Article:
Niklas Wirminghaus, Venture Village

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Facebook bets on big future for ‘dark social’ sharing with WhatsApp acquisition

If Facebook wants to maintain its dominance over our social lives online, its acquisition of hot messenger platform WhatsApp indicates it could do so without becoming the hellish, share-everything-with-everyone company from Dave Eggers’ “The Circle.”

With WhatsApp, Facebook now offers … Read more

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Mental Floss a big winner after Facebook’s mysterious ‘high quality’ algorithm change

When Facebook announced in December that it was altering its News Feed algorithm to focus on “high quality content,” speculation centered on which sites might be in danger of excommunication as Facebook took aim at the viral bubble.

Was … Read more

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Facebook vs. Google, social media vs. SEO: Why BuzzFeed data shouldn’t declare a winner

Last week, the latest traffic referral report from BuzzFeed caught Marshall Simmonds’s eye. The data indicated Facebook delivered about 3.5 times more page views to BuzzFeed Network sites in December than Google did:

 

 

If that observation were broadly … Read more

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Why the mobile-preview feature in BuzzFeed’s CMS should matter to you

When Dao Nguyen forgot to check a piece she wrote on a mobile device before it went live, she knew BuzzFeed had a problem. Nguyen is BuzzFeed’s vice president of growth and data, and “obviously it’s not my job to … Read more

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CNN gets hacked: ‘Syrian Electronic Army Was Here…’

Politico | BuzzFeed | CNN
At this point, it's almost easier to list media organizations that haven't been attacked by forces claiming or suspected to be the Syrian Electronic Army. Let's see, NBC was hacked last year and spread some malware, The Huffington Post reported, but that wasn't the SEA. The Wall Street Journal was hacked last year, too, but that was the Chinese, according to The New York Times. PBS was hacked in 2011 by a group angry over a critical WikiLeaks program, The Huffington Post reported. And USA Today's Twitter account was hacked in 2011, but that was "The Script Kiddies," according to TechCrunch.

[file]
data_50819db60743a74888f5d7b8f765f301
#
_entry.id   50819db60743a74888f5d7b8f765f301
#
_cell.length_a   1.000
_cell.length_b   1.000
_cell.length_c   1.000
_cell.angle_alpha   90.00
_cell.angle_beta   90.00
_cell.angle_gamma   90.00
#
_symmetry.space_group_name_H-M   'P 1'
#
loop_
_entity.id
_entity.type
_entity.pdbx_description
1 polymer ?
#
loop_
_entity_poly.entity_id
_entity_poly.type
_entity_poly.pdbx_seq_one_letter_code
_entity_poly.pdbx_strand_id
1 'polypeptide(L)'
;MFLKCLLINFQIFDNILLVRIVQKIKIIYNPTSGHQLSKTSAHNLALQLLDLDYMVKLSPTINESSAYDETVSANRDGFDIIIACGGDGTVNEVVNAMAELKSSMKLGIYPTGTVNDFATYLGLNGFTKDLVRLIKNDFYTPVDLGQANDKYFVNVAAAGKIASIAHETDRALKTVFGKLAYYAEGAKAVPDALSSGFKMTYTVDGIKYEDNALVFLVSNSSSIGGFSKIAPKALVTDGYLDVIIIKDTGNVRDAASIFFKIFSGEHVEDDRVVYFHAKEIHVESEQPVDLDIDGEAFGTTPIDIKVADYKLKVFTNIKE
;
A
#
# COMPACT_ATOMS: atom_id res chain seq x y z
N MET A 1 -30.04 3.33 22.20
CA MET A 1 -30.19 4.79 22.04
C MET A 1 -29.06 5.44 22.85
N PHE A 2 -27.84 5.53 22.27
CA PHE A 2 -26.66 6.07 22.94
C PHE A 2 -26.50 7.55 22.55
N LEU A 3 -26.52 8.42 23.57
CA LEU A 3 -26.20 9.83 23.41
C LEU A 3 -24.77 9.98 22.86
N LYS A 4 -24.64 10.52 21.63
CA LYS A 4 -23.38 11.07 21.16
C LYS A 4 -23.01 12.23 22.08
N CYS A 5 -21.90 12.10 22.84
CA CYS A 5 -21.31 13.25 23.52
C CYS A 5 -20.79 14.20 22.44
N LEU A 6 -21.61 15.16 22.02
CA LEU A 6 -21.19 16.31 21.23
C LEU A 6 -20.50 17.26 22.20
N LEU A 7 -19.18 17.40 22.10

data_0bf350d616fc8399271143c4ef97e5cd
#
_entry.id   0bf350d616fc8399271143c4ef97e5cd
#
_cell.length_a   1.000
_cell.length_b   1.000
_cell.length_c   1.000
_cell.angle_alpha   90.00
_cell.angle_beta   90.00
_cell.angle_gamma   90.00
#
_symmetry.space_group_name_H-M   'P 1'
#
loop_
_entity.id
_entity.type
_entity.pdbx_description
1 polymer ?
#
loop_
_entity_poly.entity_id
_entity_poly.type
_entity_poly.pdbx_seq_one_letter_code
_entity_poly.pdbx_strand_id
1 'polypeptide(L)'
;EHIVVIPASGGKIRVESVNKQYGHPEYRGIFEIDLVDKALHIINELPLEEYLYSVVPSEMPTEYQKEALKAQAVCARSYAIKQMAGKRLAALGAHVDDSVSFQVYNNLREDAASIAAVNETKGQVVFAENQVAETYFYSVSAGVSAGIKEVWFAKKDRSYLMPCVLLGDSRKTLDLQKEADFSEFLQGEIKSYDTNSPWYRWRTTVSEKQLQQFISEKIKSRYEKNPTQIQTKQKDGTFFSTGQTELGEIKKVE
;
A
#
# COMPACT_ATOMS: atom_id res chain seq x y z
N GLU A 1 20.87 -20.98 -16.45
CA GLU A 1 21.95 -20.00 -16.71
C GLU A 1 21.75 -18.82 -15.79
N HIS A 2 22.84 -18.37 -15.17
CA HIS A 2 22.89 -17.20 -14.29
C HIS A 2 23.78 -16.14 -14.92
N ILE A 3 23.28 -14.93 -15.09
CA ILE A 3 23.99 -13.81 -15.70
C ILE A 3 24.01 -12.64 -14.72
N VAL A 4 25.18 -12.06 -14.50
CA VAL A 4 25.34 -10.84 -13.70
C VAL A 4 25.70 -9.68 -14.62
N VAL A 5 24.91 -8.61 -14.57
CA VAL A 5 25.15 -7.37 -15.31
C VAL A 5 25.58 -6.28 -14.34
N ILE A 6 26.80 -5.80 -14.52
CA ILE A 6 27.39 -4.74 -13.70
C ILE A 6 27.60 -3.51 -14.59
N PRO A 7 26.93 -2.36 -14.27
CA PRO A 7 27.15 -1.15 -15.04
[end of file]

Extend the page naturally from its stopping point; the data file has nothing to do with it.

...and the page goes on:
On Thursday evening, CNN joined the crowded club of media organizations that have been hacked by the SEA when CNN's Twitter account was hacked, Hadas Gold reported for Politico.
Around 5:45p.m. EST, CNN's account began tweeting out messages such as "Syrian Electronic Army Was Here... Stop lying... All your reports are fake!" and "Obama Bin Laden the lord of terror is brewing lies that the Syrian state controls Al Qaeda." At one point some tweets were deleted before more followed.
CNN also tweeted about the hacking. (more...)
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Dozens of journalists injured in Kiev during protests, five people killed

KyivPost | The New York Times | CPJ
Reporters work during clashes between protesters and police in Kiev, Ukraine, on Wednesday. (AP Photo/Efrem Lukatsky)

This AP photo made its way across Twitter Wednesday, showing journalists covering protests in Kiev. One, as you can see, wears a colander to protect his head instead of a helmet. Helmets, you see, were banned by the government.

It's a moment that might seem silly, if seen out of context from clashes that have so far killed five. But journalists, like protesters, have been beaten and arrested.

BuzzFeed reporter Max Seddon shared this Instagram picture Thursday of Russian journalist Andrei Kiselev after an encounter with Ukrainian police. (more...)